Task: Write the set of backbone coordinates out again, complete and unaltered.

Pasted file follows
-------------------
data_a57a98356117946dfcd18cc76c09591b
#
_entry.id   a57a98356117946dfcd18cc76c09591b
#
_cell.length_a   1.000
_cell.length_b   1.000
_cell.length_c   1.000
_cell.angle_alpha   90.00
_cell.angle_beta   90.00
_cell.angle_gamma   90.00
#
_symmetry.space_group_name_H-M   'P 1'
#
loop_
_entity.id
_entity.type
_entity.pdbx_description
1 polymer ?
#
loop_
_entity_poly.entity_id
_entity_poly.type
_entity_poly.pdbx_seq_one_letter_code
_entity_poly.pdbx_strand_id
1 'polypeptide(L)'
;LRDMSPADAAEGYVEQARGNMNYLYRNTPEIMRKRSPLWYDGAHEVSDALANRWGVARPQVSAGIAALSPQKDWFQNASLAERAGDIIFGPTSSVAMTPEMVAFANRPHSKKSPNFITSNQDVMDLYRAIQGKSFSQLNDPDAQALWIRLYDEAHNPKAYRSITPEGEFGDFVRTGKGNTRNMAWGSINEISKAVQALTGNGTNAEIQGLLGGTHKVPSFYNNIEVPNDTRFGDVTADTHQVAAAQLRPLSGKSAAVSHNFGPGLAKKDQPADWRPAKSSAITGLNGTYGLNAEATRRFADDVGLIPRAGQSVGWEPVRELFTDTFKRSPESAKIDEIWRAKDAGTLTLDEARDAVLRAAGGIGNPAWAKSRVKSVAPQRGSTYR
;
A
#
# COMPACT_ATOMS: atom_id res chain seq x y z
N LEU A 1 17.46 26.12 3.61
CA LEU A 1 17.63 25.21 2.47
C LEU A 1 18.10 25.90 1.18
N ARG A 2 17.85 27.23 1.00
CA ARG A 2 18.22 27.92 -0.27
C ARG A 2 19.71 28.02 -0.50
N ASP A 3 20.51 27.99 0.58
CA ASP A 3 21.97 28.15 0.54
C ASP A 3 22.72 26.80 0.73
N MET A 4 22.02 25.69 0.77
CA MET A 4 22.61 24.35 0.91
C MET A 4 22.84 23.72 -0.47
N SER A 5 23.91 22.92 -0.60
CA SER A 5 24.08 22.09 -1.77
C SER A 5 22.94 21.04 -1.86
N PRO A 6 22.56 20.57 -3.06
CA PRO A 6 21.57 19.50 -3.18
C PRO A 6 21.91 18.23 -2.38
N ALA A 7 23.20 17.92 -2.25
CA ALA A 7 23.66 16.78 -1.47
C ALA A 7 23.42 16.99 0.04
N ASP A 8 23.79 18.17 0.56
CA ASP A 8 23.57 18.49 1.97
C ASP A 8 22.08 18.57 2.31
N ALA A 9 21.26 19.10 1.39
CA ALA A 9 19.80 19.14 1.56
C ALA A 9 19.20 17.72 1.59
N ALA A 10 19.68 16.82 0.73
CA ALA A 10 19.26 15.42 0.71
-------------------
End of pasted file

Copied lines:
data_a57a98356117946dfcd18cc76c09591b
#
_entry.id   a57a98356117946dfcd18cc76c09591b
#
_cell.length_a   1.000
_cell.length_b   1.000
_cell.length_c   1.000
_cell.angle_alpha   90.00
_cell.angle_beta   90.00
_cell.angle_gamma   90.00
#
_symmetry.space_group_name_H-M   'P 1'
#
loop_
_entity.id
_entity.type
_entity.pdbx_description
1 polymer ?
#
loop_
_entity_poly.entity_id
_entity_poly.type
_entity_poly.pdbx_seq_one_letter_code
_entity_poly.pdbx_strand_id
1 'polypeptide(L)'
;LRDMSPADAAEGYVEQARGNMNYLYRNTPEIMRKRSPLWYDGAHEVSDALANRWGVARPQVSAGIAALSPQKDWFQNASLAERAGDIIFGPTSSVAMTPEMVAFANRPHSKKSPNFITSNQDVMDLYRAIQGKSFSQLNDPDAQALWIRLYDEAHNPKAYRSITPEGEFGDFVRTGKGNTRNMAWGSINEISKAVQALTGNGTNAEIQGLLGGTHKVPSFYNNIEVPNDTRFGDVTADTHQVAAAQLRPLSGKSAAVSHNFGPGLAKKDQPADWRPAKSSAITGLNGTYGLNAEATRRFADDVGLIPRAGQSVGWEPVRELFTDTFKRSPESAKIDEIWRAKDAGTLTLDEARDAVLRAAGGIGNPAWAKSRVKSVAPQRGSTYR
;
A
#
# COMPACT_ATOMS: atom_id res chain seq x y z
N LEU A 1 17.46 26.12 3.61
CA LEU A 1 17.63 25.21 2.47
C LEU A 1 18.10 25.90 1.18
N ARG A 2 17.85 27.23 1.00
CA ARG A 2 18.22 27.92 -0.27
C ARG A 2 19.71 28.02 -0.50
N ASP A 3 20.51 27.99 0.58
CA ASP A 3 21.97 28.15 0.54
C ASP A 3 22.72 26.80 0.73
N MET A 4 22.02 25.69 0.77
CA MET A 4 22.61 24.35 0.91
C MET A 4 22.84 23.72 -0.47
N SER A 5 23.91 22.92 -0.60
CA SER A 5 24.08 22.09 -1.77
C SER A 5 22.94 21.04 -1.86
N PRO A 6 22.56 20.57 -3.06
CA PRO A 6 21.57 19.50 -3.18
C PRO A 6 21.91 18.23 -2.38
N ALA A 7 23.20 17.92 -2.25
CA ALA A 7 23.66 16.78 -1.47
C ALA A 7 23.42 16.99 0.04
N ASP A 8 23.79 18.17 0.56
CA ASP A 8 23.57 18.49 1.97
C ASP A 8 22.08 18.57 2.31
N ALA A 9 21.26 19.10 1.39
CA ALA A 9 19.80 19.14 1.56
C ALA A 9 19.20 17.72 1.59
N ALA A 10 19.68 16.82 0.73
CA ALA A 10 19.26 15.42 0.71